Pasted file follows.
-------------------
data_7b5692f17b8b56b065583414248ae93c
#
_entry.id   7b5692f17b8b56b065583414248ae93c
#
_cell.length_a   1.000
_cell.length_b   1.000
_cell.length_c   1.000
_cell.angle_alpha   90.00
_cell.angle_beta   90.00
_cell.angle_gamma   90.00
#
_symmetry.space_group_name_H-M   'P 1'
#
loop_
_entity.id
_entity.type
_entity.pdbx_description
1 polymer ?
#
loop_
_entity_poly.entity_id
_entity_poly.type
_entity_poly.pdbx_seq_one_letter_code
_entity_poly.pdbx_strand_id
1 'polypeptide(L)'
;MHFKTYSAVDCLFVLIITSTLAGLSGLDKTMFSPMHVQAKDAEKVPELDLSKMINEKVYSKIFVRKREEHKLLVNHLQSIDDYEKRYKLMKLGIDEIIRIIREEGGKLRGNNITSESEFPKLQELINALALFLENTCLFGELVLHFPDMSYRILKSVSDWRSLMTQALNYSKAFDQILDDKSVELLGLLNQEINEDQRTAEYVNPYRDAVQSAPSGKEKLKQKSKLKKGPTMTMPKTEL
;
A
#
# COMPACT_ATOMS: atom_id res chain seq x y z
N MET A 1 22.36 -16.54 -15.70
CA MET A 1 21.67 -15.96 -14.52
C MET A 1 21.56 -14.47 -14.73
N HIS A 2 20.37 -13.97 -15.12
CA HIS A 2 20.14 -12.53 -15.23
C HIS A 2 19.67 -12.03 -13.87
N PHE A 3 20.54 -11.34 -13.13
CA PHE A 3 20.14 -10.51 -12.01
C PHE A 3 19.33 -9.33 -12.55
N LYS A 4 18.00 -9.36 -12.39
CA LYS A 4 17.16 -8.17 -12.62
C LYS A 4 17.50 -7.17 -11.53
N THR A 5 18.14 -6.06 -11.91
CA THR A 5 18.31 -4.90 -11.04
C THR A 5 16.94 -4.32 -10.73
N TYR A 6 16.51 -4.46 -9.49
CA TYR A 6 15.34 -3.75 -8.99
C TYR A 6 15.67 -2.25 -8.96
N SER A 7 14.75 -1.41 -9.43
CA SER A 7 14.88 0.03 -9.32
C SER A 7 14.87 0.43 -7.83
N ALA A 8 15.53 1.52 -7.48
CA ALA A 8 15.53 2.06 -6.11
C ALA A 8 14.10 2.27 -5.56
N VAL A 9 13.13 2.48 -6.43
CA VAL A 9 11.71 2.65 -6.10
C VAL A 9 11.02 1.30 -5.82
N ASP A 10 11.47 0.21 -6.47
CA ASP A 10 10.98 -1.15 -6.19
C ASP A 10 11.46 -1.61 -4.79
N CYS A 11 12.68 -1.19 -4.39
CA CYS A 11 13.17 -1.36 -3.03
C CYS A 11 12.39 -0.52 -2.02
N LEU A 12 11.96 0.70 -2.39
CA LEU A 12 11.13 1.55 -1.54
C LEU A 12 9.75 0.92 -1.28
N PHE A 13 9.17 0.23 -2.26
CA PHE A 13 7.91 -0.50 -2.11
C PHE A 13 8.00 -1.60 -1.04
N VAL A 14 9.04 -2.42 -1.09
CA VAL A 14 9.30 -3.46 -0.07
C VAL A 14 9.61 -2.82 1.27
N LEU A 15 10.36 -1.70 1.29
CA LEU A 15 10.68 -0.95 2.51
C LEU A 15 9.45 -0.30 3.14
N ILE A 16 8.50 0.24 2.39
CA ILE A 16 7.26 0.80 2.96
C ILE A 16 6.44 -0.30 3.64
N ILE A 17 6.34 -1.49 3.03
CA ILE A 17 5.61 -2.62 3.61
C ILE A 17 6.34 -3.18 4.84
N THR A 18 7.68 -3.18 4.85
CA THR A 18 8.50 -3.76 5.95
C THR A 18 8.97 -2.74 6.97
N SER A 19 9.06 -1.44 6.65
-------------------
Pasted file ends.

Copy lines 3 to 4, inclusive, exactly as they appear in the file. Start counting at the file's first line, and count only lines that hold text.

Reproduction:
_entry.id   7b5692f17b8b56b065583414248ae93c
#